An Artist with respect for tradition
An exhibit of Getachew Berhanu’s paintings reveals a reverence for his country’s culture and patrimony. Few artists have revealed traditional Ethiopian life and religious celebrations than Getachew, whose brilliantly colored, boldly painted works are on view at the Alliance Ethio-Francaises here in Addis.
The painter’s fifteenth show at the gallery is his strongest to date. And lives up to his reputation as a traditional painter.Since his debut show, one can see that Getachew has changed and has grown into mature artist. His works have become more powerful and the subject matter, more distinctive. The 36 works displayed at Alliance are characterized by vivid colors and fussily elaborated techniques.
Getachew says he likes the influence of traditional arts as opposed to the current extreme and morbid art coming out of some other countries, in the name of modernity.
That was a concept he mostly inherited from his father who was a traditional church painter, who has had also contacts with the foreign community, especially the French.
Getachew first started working under his father. As a child growing up in Asko area of Addis, he didn’t recall of being a great student at school. He says he often found his drawing more interesting than his class work. He made copies after his father.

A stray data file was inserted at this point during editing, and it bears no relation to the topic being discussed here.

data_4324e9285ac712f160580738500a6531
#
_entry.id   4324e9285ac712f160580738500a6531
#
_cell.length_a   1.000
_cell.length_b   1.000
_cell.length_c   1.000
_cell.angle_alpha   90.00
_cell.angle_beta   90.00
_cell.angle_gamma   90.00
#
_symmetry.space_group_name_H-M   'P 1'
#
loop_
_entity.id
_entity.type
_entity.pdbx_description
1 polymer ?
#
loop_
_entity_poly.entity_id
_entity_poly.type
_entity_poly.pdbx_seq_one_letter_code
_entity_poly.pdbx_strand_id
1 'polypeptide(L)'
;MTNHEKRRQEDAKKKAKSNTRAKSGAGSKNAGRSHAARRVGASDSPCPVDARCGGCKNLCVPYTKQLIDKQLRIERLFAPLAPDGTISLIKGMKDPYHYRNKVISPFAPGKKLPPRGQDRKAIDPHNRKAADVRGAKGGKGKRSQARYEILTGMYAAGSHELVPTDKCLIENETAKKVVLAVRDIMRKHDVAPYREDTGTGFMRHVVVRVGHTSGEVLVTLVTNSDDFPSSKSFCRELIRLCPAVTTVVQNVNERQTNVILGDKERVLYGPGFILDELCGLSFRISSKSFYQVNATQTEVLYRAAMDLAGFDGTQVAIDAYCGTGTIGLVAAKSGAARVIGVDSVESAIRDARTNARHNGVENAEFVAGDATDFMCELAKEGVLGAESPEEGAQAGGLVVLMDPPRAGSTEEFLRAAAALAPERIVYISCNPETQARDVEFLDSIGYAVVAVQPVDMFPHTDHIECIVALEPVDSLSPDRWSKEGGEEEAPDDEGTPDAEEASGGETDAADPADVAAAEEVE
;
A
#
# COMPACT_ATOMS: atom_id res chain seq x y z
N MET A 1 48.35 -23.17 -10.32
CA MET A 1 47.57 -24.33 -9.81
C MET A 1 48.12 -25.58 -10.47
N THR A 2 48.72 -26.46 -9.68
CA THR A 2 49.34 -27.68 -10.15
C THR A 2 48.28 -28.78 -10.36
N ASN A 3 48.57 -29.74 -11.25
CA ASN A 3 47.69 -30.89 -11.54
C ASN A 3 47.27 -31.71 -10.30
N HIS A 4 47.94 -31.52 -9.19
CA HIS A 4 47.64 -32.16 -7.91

After his father passed away while he was 19, old friends of his father like Jacques Bureau, head the French studies in Addis, encouraged him to pursue the trade and not to think of going to art school, which he obeyed.
Getachew still maintains the French connection and has been one of the groups who went to Harar on 150th anniversary of Arthur Rimbaud. He stayed there for a month, painting local scenes with thin, fluid application of bright color. Five of his works are the results of his trip there.
There are works that are fiercely political, like this titled “Goodbye Socialism”.
Some criticize Getachew’s works for thier ” too many characters” and saying they are crude and unrefined. Others say there are also repetitive works.
But few could deny the artist’s fine sense of color and atmosphere and the fact that it was a project undertaken in the spirit of reverence.
The exhibition continues at the Alliance Ethio-Francaise until February 13.